Withdrawal of neuroleptic medications from institutionalized dementia patients: Results of a double-blind, baseline-treatment-controlled pilot study

Sarah Bridges-Parlet, David Knopman, Susan Steffes

Research output: Contribution to journalArticlepeer-review

70 Scopus citations

Abstract

Among dementia patients in long-term care facilities, neuroleptics (NL) are frequently prescribed for the treatment of agitation. Although good clinical practice and federal law mandate attempts at withdrawal of these medications, empiric data regarding the cessation of NL treatment are limited in this population. The objective of the present study was to assess through direct observation the effects of short-term NL withdrawal on physically aggressive behavior and other aspects of agitation. We carried out a randomized, double-blind, baseline NL-controlled 4-week trial of the effects of NL withdrawal in 36 institutionalized patients with possible or probable Alzheimer's disease. Patients were directly observed for four 2-hour sessions during baseline, a prerandomization week, and during weeks 1, 2, and 4 of the double-blind portion of the study. Completion of the 4 weeks of double-blind medication and number of observed episodes of physically aggressive behavior (PAB) were the two primary outcome measures. Of the 22 patients who were withdrawn from NL, 20 (91%) completed the 4-week double-blinded withdrawal. Two patients were discontinued from the study due to unacceptable levels of agitation at the request of their nursing staff. Of the 14 patients not withdrawn, all completed the 4-week trial. The chi-square test for the difference between groups was not significant (P >.05). Based on the observed instances of PAB, there was no significant difference (P >.05) between withdrawn and not-withdrawn subjects. Half of the withdrawn patients remained off NLs for an extended period of time after the end of the study, even after the blind was broken. Withdrawing institutionalized dementia patients from NLs was successful in most but not all study patients. Generalization of these results is limited by the highly selected nature of the participants. Unmasking of unmanageable agitation and physical aggressiveness in a small minority must be weighed against the benefits of removing unnecessary medication in the majority of dementia patients in whom NL withdrawal is attempted. PAB itself should not drive continuing NL use without regard to objective assessment of efficacy of the NL treatment.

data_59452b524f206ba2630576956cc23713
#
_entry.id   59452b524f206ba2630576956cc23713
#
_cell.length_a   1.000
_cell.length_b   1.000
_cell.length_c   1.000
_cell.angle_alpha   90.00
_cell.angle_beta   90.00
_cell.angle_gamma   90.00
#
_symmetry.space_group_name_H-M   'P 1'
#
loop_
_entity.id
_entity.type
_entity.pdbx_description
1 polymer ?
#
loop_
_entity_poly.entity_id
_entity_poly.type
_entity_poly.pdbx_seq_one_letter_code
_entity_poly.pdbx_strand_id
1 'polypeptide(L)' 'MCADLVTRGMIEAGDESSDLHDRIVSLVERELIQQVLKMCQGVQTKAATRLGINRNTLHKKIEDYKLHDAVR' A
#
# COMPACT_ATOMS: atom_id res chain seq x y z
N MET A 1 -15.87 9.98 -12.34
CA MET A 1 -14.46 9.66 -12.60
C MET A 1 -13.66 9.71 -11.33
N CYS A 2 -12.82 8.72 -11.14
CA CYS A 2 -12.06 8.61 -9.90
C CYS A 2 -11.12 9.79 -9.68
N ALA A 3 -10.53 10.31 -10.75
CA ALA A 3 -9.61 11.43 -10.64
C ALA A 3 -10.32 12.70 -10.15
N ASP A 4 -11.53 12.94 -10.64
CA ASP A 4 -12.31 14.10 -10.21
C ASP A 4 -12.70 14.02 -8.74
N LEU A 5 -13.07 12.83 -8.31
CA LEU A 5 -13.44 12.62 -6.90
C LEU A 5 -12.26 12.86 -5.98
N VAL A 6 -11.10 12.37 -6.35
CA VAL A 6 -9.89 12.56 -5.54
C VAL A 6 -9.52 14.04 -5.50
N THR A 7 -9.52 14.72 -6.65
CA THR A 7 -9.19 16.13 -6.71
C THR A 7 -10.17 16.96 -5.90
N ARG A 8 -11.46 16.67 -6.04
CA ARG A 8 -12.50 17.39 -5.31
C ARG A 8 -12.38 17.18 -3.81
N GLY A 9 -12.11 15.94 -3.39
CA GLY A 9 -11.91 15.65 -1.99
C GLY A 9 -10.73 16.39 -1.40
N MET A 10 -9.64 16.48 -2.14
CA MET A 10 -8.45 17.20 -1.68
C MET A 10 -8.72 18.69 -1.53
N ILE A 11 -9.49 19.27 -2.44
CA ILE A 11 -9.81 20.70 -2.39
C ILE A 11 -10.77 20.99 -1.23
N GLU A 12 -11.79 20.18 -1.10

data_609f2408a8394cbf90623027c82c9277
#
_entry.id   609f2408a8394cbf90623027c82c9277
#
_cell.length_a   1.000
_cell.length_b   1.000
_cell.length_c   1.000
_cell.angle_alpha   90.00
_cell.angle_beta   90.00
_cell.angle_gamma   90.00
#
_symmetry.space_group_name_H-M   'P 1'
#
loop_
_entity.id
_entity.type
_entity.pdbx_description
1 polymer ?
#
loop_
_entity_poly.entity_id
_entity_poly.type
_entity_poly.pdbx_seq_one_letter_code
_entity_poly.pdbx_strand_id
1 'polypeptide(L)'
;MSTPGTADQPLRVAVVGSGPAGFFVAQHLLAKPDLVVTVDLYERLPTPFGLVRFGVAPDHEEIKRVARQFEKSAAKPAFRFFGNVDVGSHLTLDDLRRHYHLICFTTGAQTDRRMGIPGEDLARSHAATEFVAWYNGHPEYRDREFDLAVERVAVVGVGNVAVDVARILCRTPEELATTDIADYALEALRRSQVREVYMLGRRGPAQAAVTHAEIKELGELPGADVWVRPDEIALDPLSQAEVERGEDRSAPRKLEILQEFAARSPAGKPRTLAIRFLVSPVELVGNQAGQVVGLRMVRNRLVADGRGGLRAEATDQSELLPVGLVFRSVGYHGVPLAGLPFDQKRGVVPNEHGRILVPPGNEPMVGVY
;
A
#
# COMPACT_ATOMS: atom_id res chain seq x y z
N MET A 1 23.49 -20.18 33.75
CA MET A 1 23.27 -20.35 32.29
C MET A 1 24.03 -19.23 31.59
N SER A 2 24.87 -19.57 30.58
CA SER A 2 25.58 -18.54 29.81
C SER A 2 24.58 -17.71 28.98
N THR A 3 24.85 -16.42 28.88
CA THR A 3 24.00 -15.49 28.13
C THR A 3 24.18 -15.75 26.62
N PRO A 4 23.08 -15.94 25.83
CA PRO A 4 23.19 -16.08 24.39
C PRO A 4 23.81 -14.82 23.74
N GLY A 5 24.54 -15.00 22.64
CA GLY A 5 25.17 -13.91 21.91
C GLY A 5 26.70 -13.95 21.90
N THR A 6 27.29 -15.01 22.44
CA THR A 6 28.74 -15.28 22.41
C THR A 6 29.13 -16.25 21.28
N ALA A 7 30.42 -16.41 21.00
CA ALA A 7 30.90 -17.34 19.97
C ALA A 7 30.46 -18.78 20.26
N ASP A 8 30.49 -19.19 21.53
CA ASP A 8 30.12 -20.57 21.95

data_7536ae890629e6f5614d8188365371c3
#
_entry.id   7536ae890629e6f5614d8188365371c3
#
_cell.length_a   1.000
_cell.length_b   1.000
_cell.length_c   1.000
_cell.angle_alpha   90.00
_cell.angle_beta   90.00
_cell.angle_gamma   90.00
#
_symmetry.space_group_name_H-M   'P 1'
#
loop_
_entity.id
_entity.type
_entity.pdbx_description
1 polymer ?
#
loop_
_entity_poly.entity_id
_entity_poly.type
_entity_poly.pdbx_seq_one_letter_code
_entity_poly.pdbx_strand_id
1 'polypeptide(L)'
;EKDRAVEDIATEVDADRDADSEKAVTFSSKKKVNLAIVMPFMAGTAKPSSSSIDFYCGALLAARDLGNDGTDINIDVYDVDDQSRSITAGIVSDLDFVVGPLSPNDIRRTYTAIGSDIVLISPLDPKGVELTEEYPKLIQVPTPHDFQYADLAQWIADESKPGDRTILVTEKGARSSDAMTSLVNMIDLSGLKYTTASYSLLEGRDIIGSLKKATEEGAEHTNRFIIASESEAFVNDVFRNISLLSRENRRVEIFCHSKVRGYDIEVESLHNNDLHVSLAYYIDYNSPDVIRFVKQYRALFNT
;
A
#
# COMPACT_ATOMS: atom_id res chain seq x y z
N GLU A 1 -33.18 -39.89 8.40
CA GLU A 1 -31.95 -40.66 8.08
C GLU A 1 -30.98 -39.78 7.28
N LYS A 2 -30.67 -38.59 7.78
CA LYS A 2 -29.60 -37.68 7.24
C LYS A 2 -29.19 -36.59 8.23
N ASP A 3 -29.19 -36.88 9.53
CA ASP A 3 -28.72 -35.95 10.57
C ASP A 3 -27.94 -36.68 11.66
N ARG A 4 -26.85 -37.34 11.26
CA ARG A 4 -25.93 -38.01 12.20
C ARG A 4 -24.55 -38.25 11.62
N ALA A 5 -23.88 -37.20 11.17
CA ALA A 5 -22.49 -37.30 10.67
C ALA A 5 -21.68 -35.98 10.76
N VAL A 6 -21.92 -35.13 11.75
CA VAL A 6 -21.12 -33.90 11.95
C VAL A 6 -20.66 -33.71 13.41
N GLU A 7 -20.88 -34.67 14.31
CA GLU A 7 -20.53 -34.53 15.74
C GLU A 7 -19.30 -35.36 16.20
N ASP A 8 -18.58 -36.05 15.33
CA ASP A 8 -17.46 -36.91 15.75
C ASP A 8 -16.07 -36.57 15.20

Original languageEnglish (US)
Pages (from-to)119-126
Number of pages8
JournalJournal of Geriatric Psychiatry and Neurology
Volume10
Issue number3
DOIs
StatePublished - Jul 1997

ASJC Scopus subject areas

  • Clinical Neurology
  • Geriatrics and Gerontology
  • Psychiatry and Mental health

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